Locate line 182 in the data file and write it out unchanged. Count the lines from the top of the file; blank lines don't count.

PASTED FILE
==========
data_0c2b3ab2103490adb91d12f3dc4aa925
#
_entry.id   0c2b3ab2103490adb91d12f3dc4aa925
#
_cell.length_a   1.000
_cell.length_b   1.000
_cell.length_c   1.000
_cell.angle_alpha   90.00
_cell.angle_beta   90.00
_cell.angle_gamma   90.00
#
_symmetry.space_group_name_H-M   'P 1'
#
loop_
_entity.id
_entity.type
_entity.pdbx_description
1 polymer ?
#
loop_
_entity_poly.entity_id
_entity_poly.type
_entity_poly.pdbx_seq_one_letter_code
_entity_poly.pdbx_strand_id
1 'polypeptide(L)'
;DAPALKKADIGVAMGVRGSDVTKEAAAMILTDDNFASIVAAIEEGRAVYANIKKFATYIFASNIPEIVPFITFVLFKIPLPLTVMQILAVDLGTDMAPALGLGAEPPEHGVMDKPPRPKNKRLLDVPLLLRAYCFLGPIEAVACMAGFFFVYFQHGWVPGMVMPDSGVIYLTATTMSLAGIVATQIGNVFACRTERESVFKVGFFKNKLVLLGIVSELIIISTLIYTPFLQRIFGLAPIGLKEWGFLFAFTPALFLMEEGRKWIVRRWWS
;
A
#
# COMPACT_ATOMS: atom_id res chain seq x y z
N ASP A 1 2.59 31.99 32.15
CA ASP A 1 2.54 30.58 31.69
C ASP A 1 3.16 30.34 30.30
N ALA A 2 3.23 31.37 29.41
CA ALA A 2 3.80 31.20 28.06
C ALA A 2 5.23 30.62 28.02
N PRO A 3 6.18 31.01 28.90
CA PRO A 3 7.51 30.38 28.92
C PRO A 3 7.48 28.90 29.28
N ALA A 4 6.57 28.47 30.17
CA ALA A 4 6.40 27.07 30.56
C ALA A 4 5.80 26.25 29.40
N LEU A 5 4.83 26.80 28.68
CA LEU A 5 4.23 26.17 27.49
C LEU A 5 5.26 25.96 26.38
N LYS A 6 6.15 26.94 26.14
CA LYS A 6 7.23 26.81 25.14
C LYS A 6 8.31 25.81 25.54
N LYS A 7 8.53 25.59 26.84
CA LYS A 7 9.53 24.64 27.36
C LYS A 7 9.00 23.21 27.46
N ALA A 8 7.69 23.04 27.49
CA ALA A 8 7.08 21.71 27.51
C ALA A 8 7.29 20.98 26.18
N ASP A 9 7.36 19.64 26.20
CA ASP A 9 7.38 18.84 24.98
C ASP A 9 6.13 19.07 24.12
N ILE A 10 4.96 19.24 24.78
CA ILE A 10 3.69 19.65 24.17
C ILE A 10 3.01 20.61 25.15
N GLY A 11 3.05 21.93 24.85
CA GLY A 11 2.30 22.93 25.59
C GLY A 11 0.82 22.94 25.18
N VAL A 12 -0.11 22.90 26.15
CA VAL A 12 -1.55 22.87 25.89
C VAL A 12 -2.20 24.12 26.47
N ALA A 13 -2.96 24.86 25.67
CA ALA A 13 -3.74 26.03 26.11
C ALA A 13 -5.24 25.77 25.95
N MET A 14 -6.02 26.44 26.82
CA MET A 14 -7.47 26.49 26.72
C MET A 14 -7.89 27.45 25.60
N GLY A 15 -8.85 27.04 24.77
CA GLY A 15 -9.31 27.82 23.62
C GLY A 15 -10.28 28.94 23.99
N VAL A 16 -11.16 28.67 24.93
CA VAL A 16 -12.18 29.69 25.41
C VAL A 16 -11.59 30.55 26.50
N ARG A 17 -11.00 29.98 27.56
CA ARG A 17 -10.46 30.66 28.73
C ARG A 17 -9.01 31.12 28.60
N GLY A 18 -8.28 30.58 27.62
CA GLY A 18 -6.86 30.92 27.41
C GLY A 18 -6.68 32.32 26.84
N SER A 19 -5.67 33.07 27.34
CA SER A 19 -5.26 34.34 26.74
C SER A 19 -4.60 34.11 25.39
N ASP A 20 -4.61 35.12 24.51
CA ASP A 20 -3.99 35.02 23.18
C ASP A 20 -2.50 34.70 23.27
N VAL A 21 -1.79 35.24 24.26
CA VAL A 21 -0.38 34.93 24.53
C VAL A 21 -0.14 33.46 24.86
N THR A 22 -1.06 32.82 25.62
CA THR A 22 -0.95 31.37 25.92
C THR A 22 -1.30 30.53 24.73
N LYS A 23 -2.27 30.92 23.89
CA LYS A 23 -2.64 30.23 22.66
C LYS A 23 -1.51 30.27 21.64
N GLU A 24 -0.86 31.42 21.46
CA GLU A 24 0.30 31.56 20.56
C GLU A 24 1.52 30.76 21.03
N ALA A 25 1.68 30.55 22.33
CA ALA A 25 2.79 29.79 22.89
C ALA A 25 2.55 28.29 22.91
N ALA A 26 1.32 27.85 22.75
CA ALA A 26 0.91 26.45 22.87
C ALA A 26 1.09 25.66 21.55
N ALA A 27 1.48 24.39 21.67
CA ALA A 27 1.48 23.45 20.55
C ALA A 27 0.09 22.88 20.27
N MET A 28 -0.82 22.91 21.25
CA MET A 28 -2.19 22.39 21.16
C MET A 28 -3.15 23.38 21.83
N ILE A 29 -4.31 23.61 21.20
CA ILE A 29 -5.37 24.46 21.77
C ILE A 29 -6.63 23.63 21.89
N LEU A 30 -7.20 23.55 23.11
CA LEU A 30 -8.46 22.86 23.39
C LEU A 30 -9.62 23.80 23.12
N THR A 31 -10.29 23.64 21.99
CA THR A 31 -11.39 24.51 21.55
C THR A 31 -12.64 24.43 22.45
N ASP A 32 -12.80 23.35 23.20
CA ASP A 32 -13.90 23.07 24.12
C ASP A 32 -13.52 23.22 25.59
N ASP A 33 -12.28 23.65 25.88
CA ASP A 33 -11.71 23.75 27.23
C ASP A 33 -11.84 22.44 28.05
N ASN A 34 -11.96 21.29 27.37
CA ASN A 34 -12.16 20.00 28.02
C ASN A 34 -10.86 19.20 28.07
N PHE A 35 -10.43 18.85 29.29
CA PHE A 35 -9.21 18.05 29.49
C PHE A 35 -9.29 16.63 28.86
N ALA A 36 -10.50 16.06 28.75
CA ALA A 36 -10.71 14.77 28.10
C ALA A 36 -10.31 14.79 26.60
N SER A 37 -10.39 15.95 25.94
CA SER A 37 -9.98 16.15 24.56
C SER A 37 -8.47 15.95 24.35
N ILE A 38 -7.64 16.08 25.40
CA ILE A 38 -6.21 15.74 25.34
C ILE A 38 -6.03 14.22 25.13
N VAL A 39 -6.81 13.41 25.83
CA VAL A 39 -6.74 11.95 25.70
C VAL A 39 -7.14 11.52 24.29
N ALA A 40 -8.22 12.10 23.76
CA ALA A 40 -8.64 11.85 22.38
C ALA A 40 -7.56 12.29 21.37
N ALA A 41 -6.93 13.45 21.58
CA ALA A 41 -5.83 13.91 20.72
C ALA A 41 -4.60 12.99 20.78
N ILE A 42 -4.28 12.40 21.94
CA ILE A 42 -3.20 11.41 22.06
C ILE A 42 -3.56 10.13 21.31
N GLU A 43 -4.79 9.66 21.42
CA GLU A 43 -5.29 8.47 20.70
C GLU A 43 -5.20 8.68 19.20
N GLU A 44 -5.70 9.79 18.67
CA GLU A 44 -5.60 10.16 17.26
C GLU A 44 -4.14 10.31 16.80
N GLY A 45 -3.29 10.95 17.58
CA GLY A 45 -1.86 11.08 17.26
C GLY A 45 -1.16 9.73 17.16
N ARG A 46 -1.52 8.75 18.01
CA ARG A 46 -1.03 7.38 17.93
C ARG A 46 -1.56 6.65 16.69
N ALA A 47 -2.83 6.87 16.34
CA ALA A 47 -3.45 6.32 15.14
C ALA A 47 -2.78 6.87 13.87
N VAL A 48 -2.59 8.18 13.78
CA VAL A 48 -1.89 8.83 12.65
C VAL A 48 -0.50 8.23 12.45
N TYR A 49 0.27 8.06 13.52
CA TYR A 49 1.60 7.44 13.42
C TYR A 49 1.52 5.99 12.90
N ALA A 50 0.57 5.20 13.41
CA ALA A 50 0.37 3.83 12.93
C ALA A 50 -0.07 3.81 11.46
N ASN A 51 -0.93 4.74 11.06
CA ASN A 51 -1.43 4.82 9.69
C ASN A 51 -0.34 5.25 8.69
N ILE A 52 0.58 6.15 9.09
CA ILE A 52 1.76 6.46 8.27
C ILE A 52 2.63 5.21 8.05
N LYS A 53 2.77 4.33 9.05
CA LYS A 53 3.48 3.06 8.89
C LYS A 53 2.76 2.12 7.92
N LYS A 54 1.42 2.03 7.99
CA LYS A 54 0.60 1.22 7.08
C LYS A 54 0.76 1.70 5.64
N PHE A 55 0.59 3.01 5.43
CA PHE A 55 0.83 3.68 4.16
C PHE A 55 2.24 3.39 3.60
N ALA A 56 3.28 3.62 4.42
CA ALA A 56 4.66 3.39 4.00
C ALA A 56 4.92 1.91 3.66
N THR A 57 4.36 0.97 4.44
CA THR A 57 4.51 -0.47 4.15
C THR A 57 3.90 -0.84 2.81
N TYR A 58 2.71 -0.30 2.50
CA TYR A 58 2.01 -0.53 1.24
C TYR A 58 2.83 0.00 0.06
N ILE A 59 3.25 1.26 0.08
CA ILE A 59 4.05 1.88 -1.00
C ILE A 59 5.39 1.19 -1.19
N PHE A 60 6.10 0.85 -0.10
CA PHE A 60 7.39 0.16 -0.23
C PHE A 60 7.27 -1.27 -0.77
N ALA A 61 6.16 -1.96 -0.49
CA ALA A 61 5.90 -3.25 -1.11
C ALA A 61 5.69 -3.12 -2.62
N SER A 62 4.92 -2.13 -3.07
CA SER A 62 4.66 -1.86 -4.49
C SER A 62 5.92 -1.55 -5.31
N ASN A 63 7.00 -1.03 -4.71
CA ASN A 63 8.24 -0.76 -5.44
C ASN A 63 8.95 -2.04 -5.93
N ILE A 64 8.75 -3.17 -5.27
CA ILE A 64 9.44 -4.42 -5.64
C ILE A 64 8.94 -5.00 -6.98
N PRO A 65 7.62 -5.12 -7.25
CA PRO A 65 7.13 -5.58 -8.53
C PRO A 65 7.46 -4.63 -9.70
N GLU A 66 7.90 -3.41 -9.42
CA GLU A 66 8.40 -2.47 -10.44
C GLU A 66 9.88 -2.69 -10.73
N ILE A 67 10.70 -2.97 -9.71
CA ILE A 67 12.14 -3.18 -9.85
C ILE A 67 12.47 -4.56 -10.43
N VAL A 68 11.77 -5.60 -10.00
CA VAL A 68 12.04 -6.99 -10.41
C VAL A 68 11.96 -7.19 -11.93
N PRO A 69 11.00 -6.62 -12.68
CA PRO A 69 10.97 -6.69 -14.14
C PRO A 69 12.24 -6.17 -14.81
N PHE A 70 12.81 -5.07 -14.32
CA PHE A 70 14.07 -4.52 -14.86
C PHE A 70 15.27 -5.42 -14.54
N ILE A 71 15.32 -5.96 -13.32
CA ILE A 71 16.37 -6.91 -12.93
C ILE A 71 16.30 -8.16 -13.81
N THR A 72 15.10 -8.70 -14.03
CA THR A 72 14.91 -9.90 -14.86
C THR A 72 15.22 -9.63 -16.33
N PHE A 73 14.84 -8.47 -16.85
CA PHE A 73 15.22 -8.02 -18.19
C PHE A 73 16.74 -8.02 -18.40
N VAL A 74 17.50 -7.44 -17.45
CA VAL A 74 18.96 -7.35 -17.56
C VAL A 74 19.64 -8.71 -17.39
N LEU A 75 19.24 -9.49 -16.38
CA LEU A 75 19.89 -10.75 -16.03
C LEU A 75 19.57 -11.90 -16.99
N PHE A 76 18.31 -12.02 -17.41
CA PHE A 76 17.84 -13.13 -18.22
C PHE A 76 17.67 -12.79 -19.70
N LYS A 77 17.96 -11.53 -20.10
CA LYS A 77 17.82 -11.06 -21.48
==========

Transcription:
CA ASN A 51 -1.43 4.82 9.69